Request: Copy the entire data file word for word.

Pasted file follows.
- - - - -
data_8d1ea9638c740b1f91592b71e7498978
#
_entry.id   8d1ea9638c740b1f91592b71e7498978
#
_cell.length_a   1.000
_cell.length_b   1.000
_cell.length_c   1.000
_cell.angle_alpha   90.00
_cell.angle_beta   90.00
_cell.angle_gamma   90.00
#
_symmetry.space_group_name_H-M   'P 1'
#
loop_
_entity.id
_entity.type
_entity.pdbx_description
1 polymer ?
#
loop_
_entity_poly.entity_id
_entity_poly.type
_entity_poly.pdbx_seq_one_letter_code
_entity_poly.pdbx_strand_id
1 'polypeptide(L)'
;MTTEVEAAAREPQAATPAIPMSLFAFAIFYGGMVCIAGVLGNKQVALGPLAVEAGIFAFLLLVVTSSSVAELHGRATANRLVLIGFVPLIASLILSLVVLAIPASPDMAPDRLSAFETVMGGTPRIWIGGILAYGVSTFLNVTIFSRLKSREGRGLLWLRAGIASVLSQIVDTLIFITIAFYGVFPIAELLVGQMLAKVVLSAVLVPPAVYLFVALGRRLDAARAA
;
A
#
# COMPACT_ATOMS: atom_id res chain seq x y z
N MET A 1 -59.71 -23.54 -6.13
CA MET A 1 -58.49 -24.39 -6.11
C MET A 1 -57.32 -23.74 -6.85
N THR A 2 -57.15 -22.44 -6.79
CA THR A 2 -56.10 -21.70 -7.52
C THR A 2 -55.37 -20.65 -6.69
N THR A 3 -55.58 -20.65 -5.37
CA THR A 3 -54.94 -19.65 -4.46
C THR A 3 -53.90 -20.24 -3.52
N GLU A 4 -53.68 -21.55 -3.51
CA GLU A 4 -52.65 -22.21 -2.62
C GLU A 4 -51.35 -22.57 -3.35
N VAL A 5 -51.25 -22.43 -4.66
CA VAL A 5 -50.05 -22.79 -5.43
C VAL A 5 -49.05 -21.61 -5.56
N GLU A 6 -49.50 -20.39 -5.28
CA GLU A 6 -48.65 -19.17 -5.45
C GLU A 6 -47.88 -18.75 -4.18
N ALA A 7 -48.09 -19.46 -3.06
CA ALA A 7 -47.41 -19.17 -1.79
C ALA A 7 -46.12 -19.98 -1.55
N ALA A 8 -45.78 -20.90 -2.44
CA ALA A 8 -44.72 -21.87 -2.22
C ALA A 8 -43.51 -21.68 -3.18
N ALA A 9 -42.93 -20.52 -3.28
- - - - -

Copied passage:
data_8d1ea9638c740b1f91592b71e7498978
#
_entry.id   8d1ea9638c740b1f91592b71e7498978
#
_cell.length_a   1.000
_cell.length_b   1.000
_cell.length_c   1.000
_cell.angle_alpha   90.00
_cell.angle_beta   90.00
_cell.angle_gamma   90.00
#
_symmetry.space_group_name_H-M   'P 1'
#
loop_
_entity.id
_entity.type
_entity.pdbx_description
1 polymer ?
#
loop_
_entity_poly.entity_id
_entity_poly.type
_entity_poly.pdbx_seq_one_letter_code
_entity_poly.pdbx_strand_id
1 'polypeptide(L)'
;MTTEVEAAAREPQAATPAIPMSLFAFAIFYGGMVCIAGVLGNKQVALGPLAVEAGIFAFLLLVVTSSSVAELHGRATANRLVLIGFVPLIASLILSLVVLAIPASPDMAPDRLSAFETVMGGTPRIWIGGILAYGVSTFLNVTIFSRLKSREGRGLLWLRAGIASVLSQIVDTLIFITIAFYGVFPIAELLVGQMLAKVVLSAVLVPPAVYLFVALGRRLDAARAA
;
A
#
# COMPACT_ATOMS: atom_id res chain seq x y z
N MET A 1 -59.71 -23.54 -6.13
CA MET A 1 -58.49 -24.39 -6.11
C MET A 1 -57.32 -23.74 -6.85
N THR A 2 -57.15 -22.44 -6.79
CA THR A 2 -56.10 -21.70 -7.52
C THR A 2 -55.37 -20.65 -6.69
N THR A 3 -55.58 -20.65 -5.37
CA THR A 3 -54.94 -19.65 -4.46
C THR A 3 -53.90 -20.24 -3.52
N GLU A 4 -53.68 -21.55 -3.51
CA GLU A 4 -52.65 -22.21 -2.62
C GLU A 4 -51.35 -22.57 -3.35
N VAL A 5 -51.25 -22.43 -4.66
CA VAL A 5 -50.05 -22.79 -5.43
C VAL A 5 -49.05 -21.61 -5.56
N GLU A 6 -49.50 -20.39 -5.28
CA GLU A 6 -48.65 -19.17 -5.45
C GLU A 6 -47.88 -18.75 -4.18
N ALA A 7 -48.09 -19.46 -3.06
CA ALA A 7 -47.41 -19.17 -1.79
C ALA A 7 -46.12 -19.98 -1.55
N ALA A 8 -45.78 -20.90 -2.44
CA ALA A 8 -44.72 -21.87 -2.22
C ALA A 8 -43.51 -21.68 -3.18
N ALA A 9 -42.93 -20.52 -3.28